Scottish Daily Mail


Perth heroes are looking to emulate Dons’ cup Double triumph of 1990


MARGARET Thatcher was still Prime Minister, Germany was in the process of reunificat­ion and Rangers had more players named in England’s World Cup squad than any other club.

The year was 1990. And Aberdeen were celebratin­g at Hampden. Defeating Celtic on penalties in the Scottish Cup final added the nation’s oldest trophy to the League Cup won against Rangers earlier in the season.

No non-Old Firm club has achieved that Double in the 31 years since.

Now, though, St Johnstone have history within their sights. Win tomorrow’s Scottish Cup semifinal against St Mirren and they will stand just 90 minutes away from a quite extraordin­ary feat.

Taking two cups to Perth in the one season would be on a different level to even Aberdeen’s achievemen­t. And not just because Saints have seen four players ruled out of tomorrow’s match due to Covid issues.

Back in the days of Jim Bett, Alex McLeish and Charlie Nicholas, the Pittodrie club were top-flight title challenger­s. Alex Smith’s side finished as runners-up to Rangers in 1989-90 and went even closer the following term. Silverware was almost expected.

St Johnstone’s first major trophy didn’t arrive until the 2014 Scottish Cup. When Callum Davidson guided his team to League Cup success over Livingston earlier this year, it brought glory to a campaign in which a creditable place in the Premiershi­p top six was only secured in the final minutes before the split. This is also Davidson’s first season as a manager in his own right.

Prudence has been a hallmark of the sustained over-achievemen­t at McDiarmid Park but there is also now a vast financial prize on offer.

With UEFA introducin­g the new Conference League next season, the Scottish Cup winners would be guaranteed European football until Christmas and a minimum £3million windfall.

‘It would be incredible for the club, especially from a financial point of view,’ said Perth defender Jamie McCart.

‘It would be massive. First and foremost, you think: “Let’s win the Scottish Cup” but then you realise you have that incentive of European football for a while and it is even better.

‘We just have to get through this game. It will be really tough. If we get through that, we can maybe start dreaming.

‘The way the season has gone outwith football, it would be incredible for the club and the support to hopefully have a top-five finish and a cup Double.

‘My knowledge of Scottish football history is not the best but I can’t remember too many other teams outside the Old Firm doing it.’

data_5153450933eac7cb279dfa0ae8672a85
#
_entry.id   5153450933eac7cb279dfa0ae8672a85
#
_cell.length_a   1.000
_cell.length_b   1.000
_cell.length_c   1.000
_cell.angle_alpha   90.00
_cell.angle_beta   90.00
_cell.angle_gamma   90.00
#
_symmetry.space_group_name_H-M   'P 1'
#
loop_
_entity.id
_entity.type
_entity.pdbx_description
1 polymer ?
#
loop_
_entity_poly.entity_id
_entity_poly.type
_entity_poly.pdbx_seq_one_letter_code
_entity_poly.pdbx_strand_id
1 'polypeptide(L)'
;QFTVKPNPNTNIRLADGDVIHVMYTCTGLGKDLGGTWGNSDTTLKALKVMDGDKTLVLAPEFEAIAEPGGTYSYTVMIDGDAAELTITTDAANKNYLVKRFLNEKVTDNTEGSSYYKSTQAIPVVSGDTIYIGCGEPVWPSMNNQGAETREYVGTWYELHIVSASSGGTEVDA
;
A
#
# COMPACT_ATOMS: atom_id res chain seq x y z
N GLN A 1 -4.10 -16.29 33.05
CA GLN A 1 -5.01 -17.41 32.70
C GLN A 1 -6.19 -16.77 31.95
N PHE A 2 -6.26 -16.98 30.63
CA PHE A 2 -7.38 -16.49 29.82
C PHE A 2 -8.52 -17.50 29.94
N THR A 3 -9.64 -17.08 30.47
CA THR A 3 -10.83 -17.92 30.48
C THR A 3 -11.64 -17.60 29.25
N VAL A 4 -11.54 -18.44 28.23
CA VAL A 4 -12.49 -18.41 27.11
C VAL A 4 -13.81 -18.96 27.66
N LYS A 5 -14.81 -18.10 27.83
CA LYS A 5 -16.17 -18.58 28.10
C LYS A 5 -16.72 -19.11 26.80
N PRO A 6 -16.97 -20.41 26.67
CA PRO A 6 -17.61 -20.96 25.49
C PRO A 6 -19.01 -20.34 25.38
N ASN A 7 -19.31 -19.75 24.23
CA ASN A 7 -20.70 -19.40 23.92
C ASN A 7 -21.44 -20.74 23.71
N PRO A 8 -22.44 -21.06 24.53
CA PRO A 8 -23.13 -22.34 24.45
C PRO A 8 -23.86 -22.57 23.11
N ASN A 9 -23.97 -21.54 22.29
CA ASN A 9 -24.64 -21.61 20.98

Reaching this stage was done the hard way. And showed the confidence instilled by Davidson.

Losing a goal to James Tavernier late in extra-time in the quarterfin­al would have floored most teams but Saints claimed a lastgasp leveller — with goalkeeper Zander Clark providing the assist for Chris Kane — before winning the penalty shoot-out.

It made them just the second Scottish side to defeat Rangers this season. The other just happens to be tomorrow’s opponent.

‘We know how good a team they are and how well organised they are under Jim Goodwin,’ said McCart of the Paisley Saints.

‘It will be no easy feat. It was a brilliant feeling for us to go and beat Rangers — the best team in the league - away from home.

‘But it doesn’t really matter who you beat along the way in cup competitio­ns. It is about going on to win it.

‘Rangers scored with five minutes to go and it was deflating, to be honest. But we just kept going until the last minute and nobody could have foreseen the big 6ft 5in goalie coming up and heading towards goal.

‘I think that just shows we never give up and, when you show that resilience and character, you get those wee bits of luck.’

While the Covid blow came out of the blue — with two positive tests and two further players identified as close contacts — McCart believes Davidson’s squad rotation can pay dividends.

‘That will be valuable for us now,’ argued the 23-year-old centre-back.

‘We have a small squad but it is a squad with a lot of quality in it. That is shown by how well we have done this season.

‘Anyone who plays this weekend will give it their all.’

Recruited when Tommy Wright was in charge, McCart has continued his developmen­t under rookie manager Davidson and feels a real sense of stability.

‘Everyone knows where they stand and, from a coaching point of view, he is first class,’ said the former Celtic youngster.

‘You are never in the dark about what he wants you to do or how we are going to set up.

‘For a football player, clarity is one of the most important things.

‘You can see everyone knows what they are doing and that really comes down to the gaffer, Steven MacLean and Alex Cleland.

‘The defence has done well as the season has progressed but a lot of credit has to go to the people around us as well.

‘The players in front work so hard to stop balls coming in, while we have a great goalkeeper behind us.

‘I’m playing with more confidence given I have another year’s experience under my belt. I think the style we play suits me as well. All in all, it has been a good learning curve and a good year for me.’

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